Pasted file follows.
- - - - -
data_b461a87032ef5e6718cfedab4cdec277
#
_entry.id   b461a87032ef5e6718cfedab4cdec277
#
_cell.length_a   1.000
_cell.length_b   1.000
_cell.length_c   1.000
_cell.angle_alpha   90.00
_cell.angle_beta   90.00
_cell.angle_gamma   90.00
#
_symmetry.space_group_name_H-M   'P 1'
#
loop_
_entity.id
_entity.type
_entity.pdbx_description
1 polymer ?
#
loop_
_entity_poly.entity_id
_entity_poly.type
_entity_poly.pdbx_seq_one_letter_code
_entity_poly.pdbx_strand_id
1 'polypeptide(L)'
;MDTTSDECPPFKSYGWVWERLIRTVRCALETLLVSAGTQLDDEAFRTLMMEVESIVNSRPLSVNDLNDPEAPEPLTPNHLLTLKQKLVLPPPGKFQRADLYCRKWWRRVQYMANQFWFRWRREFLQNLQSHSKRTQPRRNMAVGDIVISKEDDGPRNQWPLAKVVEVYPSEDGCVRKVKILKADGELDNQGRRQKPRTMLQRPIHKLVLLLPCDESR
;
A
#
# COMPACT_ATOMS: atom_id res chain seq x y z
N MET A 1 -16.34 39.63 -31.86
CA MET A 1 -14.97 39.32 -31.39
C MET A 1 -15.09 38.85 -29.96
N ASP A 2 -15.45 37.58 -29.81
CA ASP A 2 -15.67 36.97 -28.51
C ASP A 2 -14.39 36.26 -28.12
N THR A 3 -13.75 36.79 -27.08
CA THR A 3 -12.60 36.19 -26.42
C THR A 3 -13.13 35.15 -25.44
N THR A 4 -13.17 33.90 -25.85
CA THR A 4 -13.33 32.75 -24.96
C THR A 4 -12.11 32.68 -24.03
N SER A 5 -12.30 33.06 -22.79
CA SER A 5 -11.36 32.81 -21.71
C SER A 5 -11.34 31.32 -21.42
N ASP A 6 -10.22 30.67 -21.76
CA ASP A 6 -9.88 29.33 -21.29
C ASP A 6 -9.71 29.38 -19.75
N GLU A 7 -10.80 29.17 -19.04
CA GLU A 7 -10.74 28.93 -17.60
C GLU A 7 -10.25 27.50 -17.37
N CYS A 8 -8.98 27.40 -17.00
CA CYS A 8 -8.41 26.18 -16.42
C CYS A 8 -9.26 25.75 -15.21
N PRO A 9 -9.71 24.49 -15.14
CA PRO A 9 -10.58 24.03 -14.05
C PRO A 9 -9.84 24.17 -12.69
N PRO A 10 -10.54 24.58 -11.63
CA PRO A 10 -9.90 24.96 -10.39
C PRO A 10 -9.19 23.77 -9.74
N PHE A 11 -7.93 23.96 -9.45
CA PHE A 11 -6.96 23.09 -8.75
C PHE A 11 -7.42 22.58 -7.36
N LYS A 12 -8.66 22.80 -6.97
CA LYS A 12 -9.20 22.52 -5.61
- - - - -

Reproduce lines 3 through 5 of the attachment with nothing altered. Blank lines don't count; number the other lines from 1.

_entry.id   b461a87032ef5e6718cfedab4cdec277
#
_cell.length_a   1.000